HMRC is pressing ahead with measures to tackle offshore tax evasion, including a new ‘strict liability’ offence of hiding taxable income and gains offshore.
Included within the deluge of consultation documents published in the wake of the Summer Budget were a set of proposals aimed at tackling offshore tax evasion. Perhaps the most controversial of the proposed measures is a ‘strict liability’ criminal offence for those with offshore tax irregularities.
What is the new criminal offence?
The proposed new offence, which would only apply to offshore issues, could be triggered by:
- failing to notify HMRC of chargeability to tax;
- failing to file a return; or
- filing an inaccurate return.
It would apply only to income tax and capital gains tax initially, but it could be extended in the future to other taxes. Penalties arising could consist of monetary fines and/or a prison sentence of up to six months. The offence would be applied where the amount of under-declared tax for a tax year exceeds a threshold amount. The current proposal to restrict it to cases where at least £5,000 of tax has been under-declared in the year. This is aimed at ensuring that criminality will only attach to larger irregularities, however a concern remains that complex technical issues involving additional tax in excess of the threshold will fall to be categorised under the new offence.
It is also proposed that the legislation would not be applied retrospectively (i.e. in respect of offences arising prior to the introduction of the new measure). The usual defences of having taken reasonable care in preparing a return and having a reasonable excuse for failing to declare liabilities or filing returns will also apply. However, no other safeguards are proposed at this stage.
No intentions necessary
The key characteristic of a strict liability offence is that the prosecution does not need to prove deliberate intent. Hence, it could be applied where the taxpayer has merely been slow in getting his or her tax affairs in order.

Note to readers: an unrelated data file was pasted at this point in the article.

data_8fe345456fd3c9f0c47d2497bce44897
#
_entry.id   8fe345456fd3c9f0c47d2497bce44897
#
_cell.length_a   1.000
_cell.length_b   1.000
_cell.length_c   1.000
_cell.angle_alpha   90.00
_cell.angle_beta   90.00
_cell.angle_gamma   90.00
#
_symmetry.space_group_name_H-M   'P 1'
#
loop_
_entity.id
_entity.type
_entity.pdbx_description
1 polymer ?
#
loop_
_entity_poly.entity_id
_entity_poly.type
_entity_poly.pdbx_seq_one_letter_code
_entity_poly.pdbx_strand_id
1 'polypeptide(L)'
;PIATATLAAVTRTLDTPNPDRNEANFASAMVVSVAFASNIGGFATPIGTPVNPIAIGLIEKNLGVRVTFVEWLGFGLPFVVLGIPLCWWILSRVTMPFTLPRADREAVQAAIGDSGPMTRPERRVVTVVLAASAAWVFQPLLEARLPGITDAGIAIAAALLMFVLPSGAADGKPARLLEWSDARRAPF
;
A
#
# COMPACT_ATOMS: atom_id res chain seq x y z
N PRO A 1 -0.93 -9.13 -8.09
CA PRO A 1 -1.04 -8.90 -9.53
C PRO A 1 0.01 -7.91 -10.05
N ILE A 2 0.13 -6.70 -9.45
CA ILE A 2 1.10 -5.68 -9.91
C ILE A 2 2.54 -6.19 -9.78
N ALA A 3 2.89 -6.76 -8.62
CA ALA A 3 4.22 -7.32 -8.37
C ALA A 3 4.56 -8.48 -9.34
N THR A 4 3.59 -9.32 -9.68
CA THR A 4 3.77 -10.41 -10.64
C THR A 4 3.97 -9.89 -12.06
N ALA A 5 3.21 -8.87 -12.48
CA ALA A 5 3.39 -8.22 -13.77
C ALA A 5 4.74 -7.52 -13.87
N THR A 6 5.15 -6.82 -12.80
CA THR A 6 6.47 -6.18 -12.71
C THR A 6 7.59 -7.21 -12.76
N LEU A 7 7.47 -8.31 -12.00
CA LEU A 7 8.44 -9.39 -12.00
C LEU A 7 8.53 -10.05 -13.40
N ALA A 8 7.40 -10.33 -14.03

HMRC is also reviewing the existing civil deterrents applicable to offshore evaders. A number of options are being considered for strengthening the sanctions available, such as increasing the minimum penalty from 20 to 30 per cent or 35 per cent of the extra tax due. Some may think it unlikely that these measures would encourage more taxpayers with undeclared income and gains to come forward voluntarily. However, arguably the proposed strict liability criminal offence may prove to be a more effective deterrent.
HMRC uses common law powers in bringing prosecutions for alleged tax fraud. However, it claims that this is a complex and time consuming business where proving intent can be difficult. These measures are aimed at reducing that burden, but it remains to be seen how effective they will be.
Going forward, we recommend that you bring any uncertainties you have over your offshore tax affairs to our attention so that specialist tax advice can be provided to ensure any irregularities are resolved. To speak to someone confidentially, call our helpline on 0800 032 8374.